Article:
I Am an Episcopalian


















As Episcopalians, we are followers of Jesus Christ,

our Lord, and we believe in the Father, Son, and Holy Spirit.
The Episcopal Church has members in the United States and the territory of Puerto Rico;

and also in Colombia, the Dominican Republic, Ecuador, Venezuela, Curacao, Austria, Belgium, France, Germany, Italy, Switzerland, Haiti, Honduras, Micronesia, Taiwan, and the Virgin Islands.


We strive to love our neighbors as ourselves and respect the dignity of every person.


The Episcopal Church is part of the worldwide Anglican Communion,

and traces its heritage to the beginnings of Christianity.
Our liturgy retains ancient structure and traditions and is celebrated in many languages.
Both men and women, including those who are married,

are eligible for ordination as deacons, priests and bishops.


We believe in amendment of life, the forgiveness of sin, and life everlasting.
Lay people exercise a vital role in the governance and ministry of our church.
Holy Communion may be received by all, not only members of the Episcopal Church.
We uphold the Bible and worship with the Book of Common Prayer.
We affirm that committed relationships are lifelong and monogamous. Episcopalians also recognize that there is grace after divorce and do not deny the sacraments to those who have been divorced.
We affirm that issues such as birth control are matters of personal informed conscience.
We celebrate our unity in Christ while honoring our differences, always putting the work of love before uniformity of opinion.

All are welcome to find a spiritual home in the Episcopal Church.


BELIEFS

The Episcopal Church of the Nativity​ 
130 Antioch Road, Fayetteville, Georgia 30215

The Sacraments


A sacrament is an outward and physical sign of an inward and spiritual grace.  Through sacraments, God meets us where we are, bringing love, compassion, and mercy.  God’s grace meets us in countless, and often unexpected ways.  
The sacraments of the Church are those rites in which God has promised always to meet us.  The two primary sacraments of the Church are Baptism and Holy Communion.  These sacraments are necessary for all Christians.  The Book of Common Prayer also includes 5 other sacraments, offered as experiences of grace for individual lives.  These are Confirmation, Marriage, Reconciliation of a Penitent, Unction, and Ordination.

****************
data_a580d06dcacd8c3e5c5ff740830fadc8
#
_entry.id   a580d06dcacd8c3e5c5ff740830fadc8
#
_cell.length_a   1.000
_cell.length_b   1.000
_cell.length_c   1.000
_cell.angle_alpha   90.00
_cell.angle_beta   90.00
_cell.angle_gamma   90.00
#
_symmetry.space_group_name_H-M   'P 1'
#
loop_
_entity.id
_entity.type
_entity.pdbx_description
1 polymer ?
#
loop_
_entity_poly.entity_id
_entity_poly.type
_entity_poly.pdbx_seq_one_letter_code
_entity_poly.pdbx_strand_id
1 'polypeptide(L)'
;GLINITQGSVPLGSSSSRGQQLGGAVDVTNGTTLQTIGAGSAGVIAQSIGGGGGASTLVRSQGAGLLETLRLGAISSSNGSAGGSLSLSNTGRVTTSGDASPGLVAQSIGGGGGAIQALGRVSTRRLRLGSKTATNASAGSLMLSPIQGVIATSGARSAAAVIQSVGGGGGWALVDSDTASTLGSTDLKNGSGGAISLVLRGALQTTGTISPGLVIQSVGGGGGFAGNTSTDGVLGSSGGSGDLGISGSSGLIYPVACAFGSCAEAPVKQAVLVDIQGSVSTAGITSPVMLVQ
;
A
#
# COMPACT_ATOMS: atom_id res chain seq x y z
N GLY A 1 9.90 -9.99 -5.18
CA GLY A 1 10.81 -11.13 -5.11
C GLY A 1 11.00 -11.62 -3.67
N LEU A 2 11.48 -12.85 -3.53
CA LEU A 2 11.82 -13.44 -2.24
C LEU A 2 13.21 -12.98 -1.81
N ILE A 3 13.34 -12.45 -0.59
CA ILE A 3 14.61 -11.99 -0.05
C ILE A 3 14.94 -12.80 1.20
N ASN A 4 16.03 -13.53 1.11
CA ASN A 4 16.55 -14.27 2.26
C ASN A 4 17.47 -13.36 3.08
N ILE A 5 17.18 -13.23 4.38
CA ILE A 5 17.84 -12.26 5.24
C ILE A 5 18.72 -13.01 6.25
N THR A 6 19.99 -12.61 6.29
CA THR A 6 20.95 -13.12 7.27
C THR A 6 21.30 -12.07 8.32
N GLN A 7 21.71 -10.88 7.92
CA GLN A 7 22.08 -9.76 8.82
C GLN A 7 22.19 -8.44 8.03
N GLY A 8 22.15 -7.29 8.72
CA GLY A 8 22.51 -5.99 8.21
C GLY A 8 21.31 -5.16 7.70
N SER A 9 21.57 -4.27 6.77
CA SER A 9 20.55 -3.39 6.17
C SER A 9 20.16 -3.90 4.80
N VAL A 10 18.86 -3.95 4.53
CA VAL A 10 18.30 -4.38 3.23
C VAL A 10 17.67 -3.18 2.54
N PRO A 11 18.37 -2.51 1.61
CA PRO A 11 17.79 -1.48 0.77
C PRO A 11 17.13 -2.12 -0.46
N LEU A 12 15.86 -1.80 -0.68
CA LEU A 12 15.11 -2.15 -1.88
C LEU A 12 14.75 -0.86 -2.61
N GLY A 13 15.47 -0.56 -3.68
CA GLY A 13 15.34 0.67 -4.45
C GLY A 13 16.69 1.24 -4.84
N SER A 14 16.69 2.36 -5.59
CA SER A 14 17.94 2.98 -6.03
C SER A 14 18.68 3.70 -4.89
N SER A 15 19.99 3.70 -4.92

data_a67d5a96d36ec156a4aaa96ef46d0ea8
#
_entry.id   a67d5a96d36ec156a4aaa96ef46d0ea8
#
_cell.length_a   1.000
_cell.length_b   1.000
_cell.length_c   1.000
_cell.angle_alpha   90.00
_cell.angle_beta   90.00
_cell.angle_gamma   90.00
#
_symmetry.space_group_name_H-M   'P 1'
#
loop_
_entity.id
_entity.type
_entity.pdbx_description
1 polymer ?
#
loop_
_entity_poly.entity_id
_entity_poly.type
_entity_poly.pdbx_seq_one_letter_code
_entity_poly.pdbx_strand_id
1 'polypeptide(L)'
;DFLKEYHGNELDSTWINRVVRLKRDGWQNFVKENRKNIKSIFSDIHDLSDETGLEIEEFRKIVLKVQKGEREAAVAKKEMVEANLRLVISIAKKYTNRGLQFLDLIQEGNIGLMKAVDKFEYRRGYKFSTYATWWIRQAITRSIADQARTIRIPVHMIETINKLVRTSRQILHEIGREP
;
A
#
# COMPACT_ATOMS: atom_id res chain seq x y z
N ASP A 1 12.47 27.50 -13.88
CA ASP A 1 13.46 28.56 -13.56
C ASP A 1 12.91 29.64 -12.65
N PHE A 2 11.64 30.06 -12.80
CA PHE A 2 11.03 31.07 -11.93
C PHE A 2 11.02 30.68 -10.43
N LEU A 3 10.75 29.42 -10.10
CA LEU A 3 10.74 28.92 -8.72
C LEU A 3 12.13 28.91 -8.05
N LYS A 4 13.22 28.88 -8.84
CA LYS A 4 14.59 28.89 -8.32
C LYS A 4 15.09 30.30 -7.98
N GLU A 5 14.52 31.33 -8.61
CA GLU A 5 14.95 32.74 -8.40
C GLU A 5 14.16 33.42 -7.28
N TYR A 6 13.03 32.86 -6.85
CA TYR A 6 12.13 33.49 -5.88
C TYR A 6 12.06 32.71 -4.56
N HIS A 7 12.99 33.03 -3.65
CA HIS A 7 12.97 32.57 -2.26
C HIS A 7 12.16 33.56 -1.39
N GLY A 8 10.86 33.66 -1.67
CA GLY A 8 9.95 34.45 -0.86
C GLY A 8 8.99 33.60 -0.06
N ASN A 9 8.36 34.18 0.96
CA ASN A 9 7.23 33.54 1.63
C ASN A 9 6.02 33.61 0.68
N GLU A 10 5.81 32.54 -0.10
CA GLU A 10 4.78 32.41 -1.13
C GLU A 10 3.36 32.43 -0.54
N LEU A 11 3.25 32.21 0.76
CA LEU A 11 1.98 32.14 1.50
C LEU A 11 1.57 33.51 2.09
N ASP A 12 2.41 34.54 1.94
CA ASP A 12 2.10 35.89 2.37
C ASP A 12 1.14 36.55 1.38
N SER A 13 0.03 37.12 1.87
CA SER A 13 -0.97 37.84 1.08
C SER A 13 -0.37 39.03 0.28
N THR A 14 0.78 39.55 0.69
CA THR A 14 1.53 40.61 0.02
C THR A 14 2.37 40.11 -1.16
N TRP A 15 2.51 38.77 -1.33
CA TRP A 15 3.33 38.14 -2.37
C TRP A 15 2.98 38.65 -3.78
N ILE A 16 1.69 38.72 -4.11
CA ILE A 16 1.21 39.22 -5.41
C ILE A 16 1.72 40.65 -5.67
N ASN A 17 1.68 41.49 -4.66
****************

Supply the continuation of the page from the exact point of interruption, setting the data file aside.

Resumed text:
Holy Baptism: The sacrament of Baptism is full initiation by water and the Holy Spirit into Christ’s Body in the church. The bond which God establishes in Baptism is indissoluble. Each candidate for Baptism is sponsored by one or more baptized persons. 


Holy Eucharist/Communion:  Eucharist is a Greek term meaning “thanksgiving.”  Holy Eucharist is the sacrament by  which we express our deep thanksgiving for the life, death, and resurrection of Jesus Christ.  At Holy Eucharist, the Communion of Christ’s body and blood is administered in bread and wine.  In faith we say that Christ is present in these holy elements by the mystery of God.  The grace imparted through Holy Eucharist is three-fold.  It is backward-looking in blessed memory to the manifestation of God’s love on the cross.  It is in the present moment for us a spiritual nourishment for our journey in faith.  It is future-oriented as a foretaste of God’s heavenly banquet in which the creation will be made whole and all people will eat at the feast of the Lamb.





The Baptismal Covenant


In the Episcopal Church, Christian faith is more than a creed, it is a way of life.  We find our beliefs and our way of life expressed most succinctly in the Baptismal Covenant.  We enter into this covenant with God at baptism, and renew it regularly as part of our common life.

Celebrant:    Do you believe in God the Father?
People:          I believe in God, the Father almighty,
                       creator of heaven and earth.

Celebrant:     Do you believe in Jesus Christ, the Son of God?
People:          I believe in Jesus Christ, his only Son, our Lord.
                       He was conceived by the power of the Holy Spirit
                       and born of the Virgin Mary.
                       He suffered under Pontius Pilate,
                       was crucified, died, and was buried.
                       He descended to the dead.
                       On the third day he rose again.
                       He ascended into heaven,
                       and is seated at the right hand of the Father.
                       He will come again to judge the living and the dead.

Celebrant:    Do you believe in God the Holy Spirit?
People:         I believe in the Holy Spirit,
                      the holy catholic Church,
                      the communion of saints,
                      the forgiveness of sins,
                      the resurrection of the body,
                      and the life everlasting.

Celebrant:     Will you continue in the apostles’ teaching and
                        fellowship, in the breaking of bread, and in the
                        prayers?

People:          I will, with God’s help.

Celebrant:      Will you persevere in resisting evil, and, whenever
                        you fall into sin, repent and return to the Lord?
People:           I will, with God’s help.

 Celebrant:     Will you proclaim by word and example the Good
                        News of God in Christ?
People:           I will, with God’s help.

Celebrant:      Will you seek and serve Christ in all persons, loving
                        your neighbor as yourself?
People:          I will, with God’s help.

Celebrant:      Will you strive for justice and peace among all
                        people, and respect the dignity of every human
                        being?
People:          I will, with God’s help.